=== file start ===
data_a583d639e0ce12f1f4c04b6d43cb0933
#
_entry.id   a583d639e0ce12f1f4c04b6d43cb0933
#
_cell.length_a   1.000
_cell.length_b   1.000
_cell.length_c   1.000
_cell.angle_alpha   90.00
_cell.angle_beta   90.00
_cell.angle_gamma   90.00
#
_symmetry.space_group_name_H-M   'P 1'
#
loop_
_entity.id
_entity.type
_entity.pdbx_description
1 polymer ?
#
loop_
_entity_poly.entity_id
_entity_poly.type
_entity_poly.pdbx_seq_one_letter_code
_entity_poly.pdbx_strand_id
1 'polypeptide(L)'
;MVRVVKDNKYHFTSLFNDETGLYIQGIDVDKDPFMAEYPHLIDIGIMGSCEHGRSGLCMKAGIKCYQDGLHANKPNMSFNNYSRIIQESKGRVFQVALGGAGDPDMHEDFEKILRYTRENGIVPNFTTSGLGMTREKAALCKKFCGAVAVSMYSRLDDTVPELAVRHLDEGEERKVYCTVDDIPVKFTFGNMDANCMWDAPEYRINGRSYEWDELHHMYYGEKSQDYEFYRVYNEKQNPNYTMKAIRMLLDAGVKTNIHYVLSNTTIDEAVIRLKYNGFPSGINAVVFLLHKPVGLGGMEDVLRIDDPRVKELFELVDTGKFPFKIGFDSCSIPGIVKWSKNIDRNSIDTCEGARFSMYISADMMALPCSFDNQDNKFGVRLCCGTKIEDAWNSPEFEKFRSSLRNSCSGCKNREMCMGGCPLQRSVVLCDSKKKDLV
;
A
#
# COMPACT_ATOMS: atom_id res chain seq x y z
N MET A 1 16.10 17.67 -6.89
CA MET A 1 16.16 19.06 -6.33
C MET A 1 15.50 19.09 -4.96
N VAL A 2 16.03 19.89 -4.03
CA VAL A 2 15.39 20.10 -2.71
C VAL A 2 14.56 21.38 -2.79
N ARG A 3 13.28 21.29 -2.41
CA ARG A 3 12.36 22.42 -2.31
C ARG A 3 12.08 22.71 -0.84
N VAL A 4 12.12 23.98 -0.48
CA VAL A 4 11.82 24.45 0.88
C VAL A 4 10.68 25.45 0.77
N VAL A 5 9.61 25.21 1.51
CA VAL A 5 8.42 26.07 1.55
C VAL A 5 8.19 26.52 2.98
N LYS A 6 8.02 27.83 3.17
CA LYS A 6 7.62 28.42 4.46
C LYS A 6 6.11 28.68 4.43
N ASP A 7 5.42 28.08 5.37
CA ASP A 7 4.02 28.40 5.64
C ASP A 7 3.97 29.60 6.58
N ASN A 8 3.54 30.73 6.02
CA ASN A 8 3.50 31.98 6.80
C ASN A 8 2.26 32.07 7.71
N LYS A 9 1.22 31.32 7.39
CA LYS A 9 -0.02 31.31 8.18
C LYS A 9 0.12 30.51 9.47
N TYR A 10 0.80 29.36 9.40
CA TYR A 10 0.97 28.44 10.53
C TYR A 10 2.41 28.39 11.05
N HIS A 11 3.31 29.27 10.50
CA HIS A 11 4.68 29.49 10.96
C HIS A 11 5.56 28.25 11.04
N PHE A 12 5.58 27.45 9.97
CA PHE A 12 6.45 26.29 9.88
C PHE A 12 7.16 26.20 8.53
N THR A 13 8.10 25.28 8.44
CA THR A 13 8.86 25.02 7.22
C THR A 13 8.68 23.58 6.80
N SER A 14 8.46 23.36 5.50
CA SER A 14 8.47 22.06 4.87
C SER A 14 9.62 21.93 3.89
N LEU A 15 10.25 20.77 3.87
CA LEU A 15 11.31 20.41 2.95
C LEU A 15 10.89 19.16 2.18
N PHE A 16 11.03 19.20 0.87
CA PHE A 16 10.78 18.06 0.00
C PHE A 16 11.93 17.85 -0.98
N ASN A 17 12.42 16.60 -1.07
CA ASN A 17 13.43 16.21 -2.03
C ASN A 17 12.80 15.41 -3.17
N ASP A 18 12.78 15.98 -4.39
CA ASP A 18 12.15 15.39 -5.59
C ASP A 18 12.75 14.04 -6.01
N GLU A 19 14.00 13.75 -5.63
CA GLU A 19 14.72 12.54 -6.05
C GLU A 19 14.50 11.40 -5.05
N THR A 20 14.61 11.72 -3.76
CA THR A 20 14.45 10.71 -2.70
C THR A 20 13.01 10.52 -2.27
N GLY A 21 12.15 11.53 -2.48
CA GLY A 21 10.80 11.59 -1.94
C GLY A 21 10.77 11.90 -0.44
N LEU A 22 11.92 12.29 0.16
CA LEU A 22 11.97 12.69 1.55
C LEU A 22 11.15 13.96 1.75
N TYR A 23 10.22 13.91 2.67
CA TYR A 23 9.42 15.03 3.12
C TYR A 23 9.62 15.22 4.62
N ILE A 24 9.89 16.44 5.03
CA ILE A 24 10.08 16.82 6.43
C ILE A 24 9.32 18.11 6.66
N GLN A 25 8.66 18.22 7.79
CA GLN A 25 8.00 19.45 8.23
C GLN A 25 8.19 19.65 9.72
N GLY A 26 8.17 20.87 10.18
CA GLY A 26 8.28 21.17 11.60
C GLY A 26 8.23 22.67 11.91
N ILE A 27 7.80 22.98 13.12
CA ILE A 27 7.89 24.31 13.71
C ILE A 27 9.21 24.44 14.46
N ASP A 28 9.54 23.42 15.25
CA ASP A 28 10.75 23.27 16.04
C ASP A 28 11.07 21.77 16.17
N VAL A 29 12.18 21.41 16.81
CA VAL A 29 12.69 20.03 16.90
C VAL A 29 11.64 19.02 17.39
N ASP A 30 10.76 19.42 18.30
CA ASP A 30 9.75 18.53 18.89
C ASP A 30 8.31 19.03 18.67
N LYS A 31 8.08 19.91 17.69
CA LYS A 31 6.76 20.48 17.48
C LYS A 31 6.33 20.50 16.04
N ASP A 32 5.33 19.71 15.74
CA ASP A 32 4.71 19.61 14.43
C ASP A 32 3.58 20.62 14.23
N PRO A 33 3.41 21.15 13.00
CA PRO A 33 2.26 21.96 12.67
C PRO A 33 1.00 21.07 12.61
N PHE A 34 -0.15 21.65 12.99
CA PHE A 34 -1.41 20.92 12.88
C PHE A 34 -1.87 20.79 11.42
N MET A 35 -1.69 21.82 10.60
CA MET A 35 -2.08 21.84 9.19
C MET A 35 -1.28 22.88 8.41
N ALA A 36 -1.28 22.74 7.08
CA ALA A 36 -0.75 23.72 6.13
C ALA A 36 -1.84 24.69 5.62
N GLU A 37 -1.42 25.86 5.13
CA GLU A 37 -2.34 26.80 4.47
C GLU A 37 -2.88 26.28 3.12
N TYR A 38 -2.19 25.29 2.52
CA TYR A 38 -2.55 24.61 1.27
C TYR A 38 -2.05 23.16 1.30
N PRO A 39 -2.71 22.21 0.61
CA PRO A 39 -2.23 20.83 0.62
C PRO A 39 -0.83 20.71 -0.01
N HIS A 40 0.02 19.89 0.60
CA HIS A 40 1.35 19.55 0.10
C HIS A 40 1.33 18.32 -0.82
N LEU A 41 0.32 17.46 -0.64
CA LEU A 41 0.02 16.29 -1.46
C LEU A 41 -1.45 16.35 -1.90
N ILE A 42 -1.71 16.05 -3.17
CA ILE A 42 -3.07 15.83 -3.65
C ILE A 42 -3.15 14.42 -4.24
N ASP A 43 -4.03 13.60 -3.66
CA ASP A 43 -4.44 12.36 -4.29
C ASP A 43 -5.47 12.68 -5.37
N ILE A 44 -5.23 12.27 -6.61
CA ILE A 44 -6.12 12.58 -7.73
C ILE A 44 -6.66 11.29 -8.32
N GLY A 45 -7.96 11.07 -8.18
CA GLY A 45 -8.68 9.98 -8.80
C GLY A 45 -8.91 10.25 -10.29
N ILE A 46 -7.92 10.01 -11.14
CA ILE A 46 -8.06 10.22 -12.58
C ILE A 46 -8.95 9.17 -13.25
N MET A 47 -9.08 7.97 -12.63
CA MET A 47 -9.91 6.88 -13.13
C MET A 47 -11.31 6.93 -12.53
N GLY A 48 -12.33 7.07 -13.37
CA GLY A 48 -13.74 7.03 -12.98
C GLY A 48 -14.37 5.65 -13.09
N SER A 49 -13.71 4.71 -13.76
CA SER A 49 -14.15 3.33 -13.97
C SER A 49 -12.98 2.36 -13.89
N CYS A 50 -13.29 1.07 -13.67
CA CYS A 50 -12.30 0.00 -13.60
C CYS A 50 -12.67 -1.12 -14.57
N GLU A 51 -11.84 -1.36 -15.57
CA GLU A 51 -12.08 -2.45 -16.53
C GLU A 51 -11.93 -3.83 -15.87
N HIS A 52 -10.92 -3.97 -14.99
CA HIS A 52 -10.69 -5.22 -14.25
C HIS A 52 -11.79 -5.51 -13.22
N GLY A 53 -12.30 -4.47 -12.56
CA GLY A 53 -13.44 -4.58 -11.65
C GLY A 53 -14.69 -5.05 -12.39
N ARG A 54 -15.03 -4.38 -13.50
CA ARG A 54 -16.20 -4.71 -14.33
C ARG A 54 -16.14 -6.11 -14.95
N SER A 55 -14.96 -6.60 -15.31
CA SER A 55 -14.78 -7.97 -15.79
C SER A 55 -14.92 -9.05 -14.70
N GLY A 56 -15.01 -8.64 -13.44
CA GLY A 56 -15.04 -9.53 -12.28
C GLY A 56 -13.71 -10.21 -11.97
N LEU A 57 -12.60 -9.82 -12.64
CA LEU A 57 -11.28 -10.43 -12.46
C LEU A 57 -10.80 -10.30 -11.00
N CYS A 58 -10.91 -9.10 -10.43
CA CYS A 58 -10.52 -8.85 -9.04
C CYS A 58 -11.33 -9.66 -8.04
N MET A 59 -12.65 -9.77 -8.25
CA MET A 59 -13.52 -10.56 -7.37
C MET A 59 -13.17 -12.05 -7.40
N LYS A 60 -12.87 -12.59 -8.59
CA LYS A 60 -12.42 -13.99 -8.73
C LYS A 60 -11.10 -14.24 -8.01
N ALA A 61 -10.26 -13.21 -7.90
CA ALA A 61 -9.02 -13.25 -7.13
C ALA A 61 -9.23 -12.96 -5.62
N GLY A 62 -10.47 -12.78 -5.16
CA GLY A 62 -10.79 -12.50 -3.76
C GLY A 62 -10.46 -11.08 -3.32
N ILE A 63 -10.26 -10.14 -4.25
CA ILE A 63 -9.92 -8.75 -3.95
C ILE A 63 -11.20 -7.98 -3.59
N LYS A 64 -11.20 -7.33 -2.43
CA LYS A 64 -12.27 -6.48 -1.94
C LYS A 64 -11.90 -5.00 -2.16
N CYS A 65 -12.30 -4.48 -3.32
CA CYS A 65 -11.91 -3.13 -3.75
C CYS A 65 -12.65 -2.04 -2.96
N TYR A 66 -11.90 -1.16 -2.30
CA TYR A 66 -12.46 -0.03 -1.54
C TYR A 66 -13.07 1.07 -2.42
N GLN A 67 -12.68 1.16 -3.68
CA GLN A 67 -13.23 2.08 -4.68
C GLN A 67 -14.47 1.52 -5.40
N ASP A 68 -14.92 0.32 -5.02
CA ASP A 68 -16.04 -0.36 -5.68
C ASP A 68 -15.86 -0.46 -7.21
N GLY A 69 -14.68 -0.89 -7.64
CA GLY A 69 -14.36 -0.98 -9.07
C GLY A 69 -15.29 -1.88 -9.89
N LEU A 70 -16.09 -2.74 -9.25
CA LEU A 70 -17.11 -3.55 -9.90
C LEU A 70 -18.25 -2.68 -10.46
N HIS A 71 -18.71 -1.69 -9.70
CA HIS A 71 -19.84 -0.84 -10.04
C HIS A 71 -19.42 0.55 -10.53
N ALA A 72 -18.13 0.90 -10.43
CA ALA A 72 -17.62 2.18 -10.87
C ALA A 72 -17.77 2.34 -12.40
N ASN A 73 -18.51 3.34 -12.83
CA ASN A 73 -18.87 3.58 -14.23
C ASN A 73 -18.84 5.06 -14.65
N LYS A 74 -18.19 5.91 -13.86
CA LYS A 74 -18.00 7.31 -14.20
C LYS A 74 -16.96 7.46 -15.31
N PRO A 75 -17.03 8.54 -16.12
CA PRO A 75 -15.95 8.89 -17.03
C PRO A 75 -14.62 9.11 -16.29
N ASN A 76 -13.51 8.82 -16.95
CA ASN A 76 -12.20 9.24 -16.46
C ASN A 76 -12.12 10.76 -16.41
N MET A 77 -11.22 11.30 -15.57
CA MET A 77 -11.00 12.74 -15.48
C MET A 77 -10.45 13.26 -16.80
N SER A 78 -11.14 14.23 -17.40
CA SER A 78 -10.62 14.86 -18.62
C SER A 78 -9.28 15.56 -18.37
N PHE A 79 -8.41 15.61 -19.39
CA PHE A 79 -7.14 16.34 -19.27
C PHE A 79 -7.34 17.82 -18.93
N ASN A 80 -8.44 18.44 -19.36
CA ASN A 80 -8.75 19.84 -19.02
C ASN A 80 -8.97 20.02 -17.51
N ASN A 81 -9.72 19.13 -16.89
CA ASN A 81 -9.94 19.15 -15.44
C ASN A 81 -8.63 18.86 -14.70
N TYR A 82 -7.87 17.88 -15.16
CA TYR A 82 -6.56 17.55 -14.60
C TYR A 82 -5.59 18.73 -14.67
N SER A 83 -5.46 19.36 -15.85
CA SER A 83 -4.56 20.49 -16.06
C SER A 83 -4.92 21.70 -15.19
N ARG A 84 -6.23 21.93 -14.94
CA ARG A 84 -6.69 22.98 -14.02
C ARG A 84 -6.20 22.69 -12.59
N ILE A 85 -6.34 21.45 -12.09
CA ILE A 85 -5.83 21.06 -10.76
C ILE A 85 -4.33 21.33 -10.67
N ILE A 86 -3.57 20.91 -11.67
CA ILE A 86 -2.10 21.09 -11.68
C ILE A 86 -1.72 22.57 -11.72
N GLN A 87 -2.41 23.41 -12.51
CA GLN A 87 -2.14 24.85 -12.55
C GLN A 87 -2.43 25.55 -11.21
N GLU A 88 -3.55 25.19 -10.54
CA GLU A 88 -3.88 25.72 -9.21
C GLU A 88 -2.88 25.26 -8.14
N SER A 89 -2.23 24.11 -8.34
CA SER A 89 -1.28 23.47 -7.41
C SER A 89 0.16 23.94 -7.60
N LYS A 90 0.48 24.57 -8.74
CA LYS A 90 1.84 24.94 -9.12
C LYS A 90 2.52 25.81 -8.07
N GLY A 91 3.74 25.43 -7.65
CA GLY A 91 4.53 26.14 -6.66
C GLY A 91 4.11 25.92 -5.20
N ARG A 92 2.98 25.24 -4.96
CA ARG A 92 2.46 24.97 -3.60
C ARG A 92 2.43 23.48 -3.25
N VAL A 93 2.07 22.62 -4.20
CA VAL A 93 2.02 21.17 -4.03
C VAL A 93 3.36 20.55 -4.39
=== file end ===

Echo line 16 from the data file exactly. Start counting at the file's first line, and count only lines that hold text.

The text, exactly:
_entity.type